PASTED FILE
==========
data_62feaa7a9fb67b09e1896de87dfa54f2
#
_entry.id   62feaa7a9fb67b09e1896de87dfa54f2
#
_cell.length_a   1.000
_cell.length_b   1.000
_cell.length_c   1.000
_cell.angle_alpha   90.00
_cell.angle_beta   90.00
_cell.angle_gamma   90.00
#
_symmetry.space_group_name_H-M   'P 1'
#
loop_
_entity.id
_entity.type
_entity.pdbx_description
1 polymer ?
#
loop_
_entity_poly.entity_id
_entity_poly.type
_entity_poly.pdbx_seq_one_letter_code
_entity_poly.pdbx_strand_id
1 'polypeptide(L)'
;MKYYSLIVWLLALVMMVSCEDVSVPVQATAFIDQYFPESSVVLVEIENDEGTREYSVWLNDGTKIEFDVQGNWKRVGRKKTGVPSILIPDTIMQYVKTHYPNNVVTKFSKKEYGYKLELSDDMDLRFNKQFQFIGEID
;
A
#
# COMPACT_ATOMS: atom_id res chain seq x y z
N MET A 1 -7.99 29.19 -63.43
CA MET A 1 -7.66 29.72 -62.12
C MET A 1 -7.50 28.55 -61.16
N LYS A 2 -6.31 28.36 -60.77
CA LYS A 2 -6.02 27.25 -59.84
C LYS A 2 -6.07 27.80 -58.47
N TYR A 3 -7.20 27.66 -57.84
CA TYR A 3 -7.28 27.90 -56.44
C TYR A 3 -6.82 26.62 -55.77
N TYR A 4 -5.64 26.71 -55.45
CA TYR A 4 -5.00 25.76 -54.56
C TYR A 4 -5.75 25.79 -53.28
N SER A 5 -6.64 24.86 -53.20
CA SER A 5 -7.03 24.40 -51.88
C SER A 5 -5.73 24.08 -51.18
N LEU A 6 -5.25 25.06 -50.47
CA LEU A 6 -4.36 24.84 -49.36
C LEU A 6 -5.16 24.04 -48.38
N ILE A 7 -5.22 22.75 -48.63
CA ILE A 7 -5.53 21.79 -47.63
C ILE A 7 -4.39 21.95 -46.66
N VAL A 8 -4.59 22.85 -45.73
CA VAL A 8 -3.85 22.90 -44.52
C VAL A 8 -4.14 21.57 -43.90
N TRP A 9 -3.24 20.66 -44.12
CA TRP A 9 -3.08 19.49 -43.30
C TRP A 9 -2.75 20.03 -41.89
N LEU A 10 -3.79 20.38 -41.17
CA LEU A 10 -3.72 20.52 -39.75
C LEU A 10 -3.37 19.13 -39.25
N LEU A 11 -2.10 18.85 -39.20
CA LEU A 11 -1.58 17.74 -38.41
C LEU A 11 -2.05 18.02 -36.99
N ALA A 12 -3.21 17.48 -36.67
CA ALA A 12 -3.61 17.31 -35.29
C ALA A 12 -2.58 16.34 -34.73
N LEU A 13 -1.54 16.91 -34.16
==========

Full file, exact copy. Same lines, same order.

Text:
data_62feaa7a9fb67b09e1896de87dfa54f2
#
_entry.id   62feaa7a9fb67b09e1896de87dfa54f2
#
_cell.length_a   1.000
_cell.length_b   1.000
_cell.length_c   1.000
_cell.angle_alpha   90.00
_cell.angle_beta   90.00
_cell.angle_gamma   90.00
#
_symmetry.space_group_name_H-M   'P 1'
#
loop_
_entity.id
_entity.type
_entity.pdbx_description
1 polymer ?
#
loop_
_entity_poly.entity_id
_entity_poly.type
_entity_poly.pdbx_seq_one_letter_code
_entity_poly.pdbx_strand_id
1 'polypeptide(L)'
;MKYYSLIVWLLALVMMVSCEDVSVPVQATAFIDQYFPESSVVLVEIENDEGTREYSVWLNDGTKIEFDVQGNWKRVGRKKTGVPSILIPDTIMQYVKTHYPNNVVTKFSKKEYGYKLELSDDMDLRFNKQFQFIGEID
;
A
#
# COMPACT_ATOMS: atom_id res chain seq x y z
N MET A 1 -7.99 29.19 -63.43
CA MET A 1 -7.66 29.72 -62.12
C MET A 1 -7.50 28.55 -61.16
N LYS A 2 -6.31 28.36 -60.77
CA LYS A 2 -6.02 27.25 -59.84
C LYS A 2 -6.07 27.80 -58.47
N TYR A 3 -7.20 27.66 -57.84
CA TYR A 3 -7.28 27.90 -56.44
C TYR A 3 -6.82 26.62 -55.77
N TYR A 4 -5.64 26.71 -55.45
CA TYR A 4 -5.00 25.76 -54.56
C TYR A 4 -5.75 25.79 -53.28
N SER A 5 -6.64 24.86 -53.20
CA SER A 5 -7.03 24.40 -51.88
C SER A 5 -5.73 24.08 -51.18
N LEU A 6 -5.25 25.06 -50.47
CA LEU A 6 -4.36 24.84 -49.36
C LEU A 6 -5.16 24.04 -48.38
N ILE A 7 -5.22 22.75 -48.63
CA ILE A 7 -5.53 21.79 -47.63
C ILE A 7 -4.39 21.95 -46.66
N VAL A 8 -4.59 22.85 -45.73
CA VAL A 8 -3.85 22.90 -44.52
C VAL A 8 -4.14 21.57 -43.90
N TRP A 9 -3.24 20.66 -44.12
CA TRP A 9 -3.08 19.49 -43.30
C TRP A 9 -2.75 20.03 -41.89
N LEU A 10 -3.79 20.38 -41.17
CA LEU A 10 -3.72 20.52 -39.75
C LEU A 10 -3.37 19.13 -39.25
N LEU A 11 -2.10 18.85 -39.20
CA LEU A 11 -1.58 17.74 -38.41
C LEU A 11 -2.05 18.02 -36.99
N ALA A 12 -3.21 17.48 -36.67
CA ALA A 12 -3.61 17.31 -35.29
C ALA A 12 -2.58 16.34 -34.73
N LEU A 13 -1.54 16.91 -34.16